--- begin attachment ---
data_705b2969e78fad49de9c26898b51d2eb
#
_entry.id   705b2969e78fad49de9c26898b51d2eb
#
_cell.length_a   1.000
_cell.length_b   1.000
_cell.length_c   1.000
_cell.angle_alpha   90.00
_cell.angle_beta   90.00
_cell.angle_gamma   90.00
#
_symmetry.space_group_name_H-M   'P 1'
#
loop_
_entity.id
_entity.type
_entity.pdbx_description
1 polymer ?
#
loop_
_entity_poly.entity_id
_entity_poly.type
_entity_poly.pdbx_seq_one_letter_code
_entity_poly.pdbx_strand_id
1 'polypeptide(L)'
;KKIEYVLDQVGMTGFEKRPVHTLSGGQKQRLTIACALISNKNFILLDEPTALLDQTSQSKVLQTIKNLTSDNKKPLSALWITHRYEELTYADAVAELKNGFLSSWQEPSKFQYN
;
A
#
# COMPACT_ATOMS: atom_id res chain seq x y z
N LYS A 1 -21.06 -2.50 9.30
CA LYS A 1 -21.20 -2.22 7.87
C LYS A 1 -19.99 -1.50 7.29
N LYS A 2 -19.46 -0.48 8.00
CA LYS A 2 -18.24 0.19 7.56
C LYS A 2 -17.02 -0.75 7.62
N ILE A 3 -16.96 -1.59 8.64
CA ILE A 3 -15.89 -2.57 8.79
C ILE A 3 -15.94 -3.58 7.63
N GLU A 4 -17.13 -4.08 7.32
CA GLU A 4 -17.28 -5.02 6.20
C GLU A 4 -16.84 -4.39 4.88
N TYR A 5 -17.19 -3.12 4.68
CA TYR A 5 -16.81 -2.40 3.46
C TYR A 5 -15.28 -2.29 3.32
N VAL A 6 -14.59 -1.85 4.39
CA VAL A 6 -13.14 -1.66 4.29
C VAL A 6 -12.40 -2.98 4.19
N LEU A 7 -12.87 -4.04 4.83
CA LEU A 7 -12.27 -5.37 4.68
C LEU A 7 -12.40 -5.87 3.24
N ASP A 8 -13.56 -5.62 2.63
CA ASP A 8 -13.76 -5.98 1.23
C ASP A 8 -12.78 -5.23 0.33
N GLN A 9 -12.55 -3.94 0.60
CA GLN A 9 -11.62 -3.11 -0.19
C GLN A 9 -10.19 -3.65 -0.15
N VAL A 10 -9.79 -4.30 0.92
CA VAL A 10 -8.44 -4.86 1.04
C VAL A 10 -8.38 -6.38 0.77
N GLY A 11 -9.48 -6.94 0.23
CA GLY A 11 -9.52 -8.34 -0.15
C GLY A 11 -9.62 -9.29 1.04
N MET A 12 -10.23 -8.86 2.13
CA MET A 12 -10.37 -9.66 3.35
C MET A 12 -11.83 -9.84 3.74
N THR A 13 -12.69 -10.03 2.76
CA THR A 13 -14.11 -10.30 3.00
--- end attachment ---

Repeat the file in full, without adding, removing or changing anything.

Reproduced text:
data_705b2969e78fad49de9c26898b51d2eb
#
_entry.id   705b2969e78fad49de9c26898b51d2eb
#
_cell.length_a   1.000
_cell.length_b   1.000
_cell.length_c   1.000
_cell.angle_alpha   90.00
_cell.angle_beta   90.00
_cell.angle_gamma   90.00
#
_symmetry.space_group_name_H-M   'P 1'
#
loop_
_entity.id
_entity.type
_entity.pdbx_description
1 polymer ?
#
loop_
_entity_poly.entity_id
_entity_poly.type
_entity_poly.pdbx_seq_one_letter_code
_entity_poly.pdbx_strand_id
1 'polypeptide(L)'
;KKIEYVLDQVGMTGFEKRPVHTLSGGQKQRLTIACALISNKNFILLDEPTALLDQTSQSKVLQTIKNLTSDNKKPLSALWITHRYEELTYADAVAELKNGFLSSWQEPSKFQYN
;
A
#
# COMPACT_ATOMS: atom_id res chain seq x y z
N LYS A 1 -21.06 -2.50 9.30
CA LYS A 1 -21.20 -2.22 7.87
C LYS A 1 -19.99 -1.50 7.29
N LYS A 2 -19.46 -0.48 8.00
CA LYS A 2 -18.24 0.19 7.56
C LYS A 2 -17.02 -0.75 7.62
N ILE A 3 -16.96 -1.59 8.64
CA ILE A 3 -15.89 -2.57 8.79
C ILE A 3 -15.94 -3.58 7.63
N GLU A 4 -17.13 -4.08 7.32
CA GLU A 4 -17.28 -5.02 6.20
C GLU A 4 -16.84 -4.39 4.88
N TYR A 5 -17.19 -3.12 4.68
CA TYR A 5 -16.81 -2.40 3.46
C TYR A 5 -15.28 -2.29 3.32
N VAL A 6 -14.59 -1.85 4.39
CA VAL A 6 -13.14 -1.66 4.29
C VAL A 6 -12.40 -2.98 4.19
N LEU A 7 -12.87 -4.04 4.83
CA LEU A 7 -12.27 -5.37 4.68
C LEU A 7 -12.40 -5.87 3.24
N ASP A 8 -13.56 -5.62 2.63
CA ASP A 8 -13.76 -5.98 1.23
C ASP A 8 -12.78 -5.23 0.33
N GLN A 9 -12.55 -3.94 0.60
CA GLN A 9 -11.62 -3.11 -0.19
C GLN A 9 -10.19 -3.65 -0.15
N VAL A 10 -9.79 -4.30 0.92
CA VAL A 10 -8.44 -4.86 1.04
C VAL A 10 -8.38 -6.38 0.77
N GLY A 11 -9.48 -6.94 0.23
CA GLY A 11 -9.52 -8.34 -0.15
C GLY A 11 -9.62 -9.29 1.04
N MET A 12 -10.23 -8.86 2.13
CA MET A 12 -10.37 -9.66 3.35
C MET A 12 -11.83 -9.84 3.74
N THR A 13 -12.69 -10.03 2.76
CA THR A 13 -14.11 -10.30 3.00